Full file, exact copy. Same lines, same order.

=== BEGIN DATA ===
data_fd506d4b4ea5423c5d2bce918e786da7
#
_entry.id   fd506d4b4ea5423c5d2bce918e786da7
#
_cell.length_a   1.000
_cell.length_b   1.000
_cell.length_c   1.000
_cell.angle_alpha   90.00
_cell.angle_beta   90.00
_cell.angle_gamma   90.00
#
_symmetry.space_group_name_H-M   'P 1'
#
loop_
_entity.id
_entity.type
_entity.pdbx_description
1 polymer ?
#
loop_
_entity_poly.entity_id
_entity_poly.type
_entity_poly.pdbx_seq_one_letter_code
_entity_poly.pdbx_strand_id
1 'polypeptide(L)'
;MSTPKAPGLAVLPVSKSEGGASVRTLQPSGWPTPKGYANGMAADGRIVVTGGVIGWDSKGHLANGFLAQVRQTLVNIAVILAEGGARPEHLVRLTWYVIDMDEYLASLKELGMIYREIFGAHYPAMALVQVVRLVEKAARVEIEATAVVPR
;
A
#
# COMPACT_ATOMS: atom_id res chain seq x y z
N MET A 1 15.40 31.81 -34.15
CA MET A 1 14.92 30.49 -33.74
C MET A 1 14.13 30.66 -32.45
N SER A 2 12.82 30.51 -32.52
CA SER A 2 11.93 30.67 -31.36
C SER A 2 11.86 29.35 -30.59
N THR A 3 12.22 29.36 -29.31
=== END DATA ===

data_fd506d4b4ea5423c5d2bce918e786da7
#
_entry.id   fd506d4b4ea5423c5d2bce918e786da7
#
_cell.length_a   1.000
_cell.length_b   1.000
_cell.length_c   1.000
_cell.angle_alpha   90.00
_cell.angle_beta   90.00
_cell.angle_gamma   90.00
#
_symmetry.space_group_name_H-M   'P 1'
#
loop_
_entity.id
_entity.type
_entity.pdbx_description
1 polymer ?
#
loop_
_entity_poly.entity_id
_entity_poly.type
_entity_poly.pdbx_seq_one_letter_code
_entity_poly.pdbx_strand_id
1 'polypeptide(L)'
;MSTPKAPGLAVLPVSKSEGGASVRTLQPSGWPTPKGYANGMAADGRIVVTGGVIGWDSKGHLANGFLAQVRQTLVNIAVILAEGGARPEHLVRLTWYVIDMDEYLASLKELGMIYREIFGAHYPAMALVQVVRLVEKAARVEIEATAVVPR
;
A
#
# COMPACT_ATOMS: atom_id res chain seq x y z
N MET A 1 15.40 31.81 -34.15
CA MET A 1 14.92 30.49 -33.74
C MET A 1 14.13 30.66 -32.45
N SER A 2 12.82 30.51 -32.52
CA SER A 2 11.93 30.67 -31.36
C SER A 2 11.86 29.35 -30.59
N THR A 3 12.22 29.36 -29.31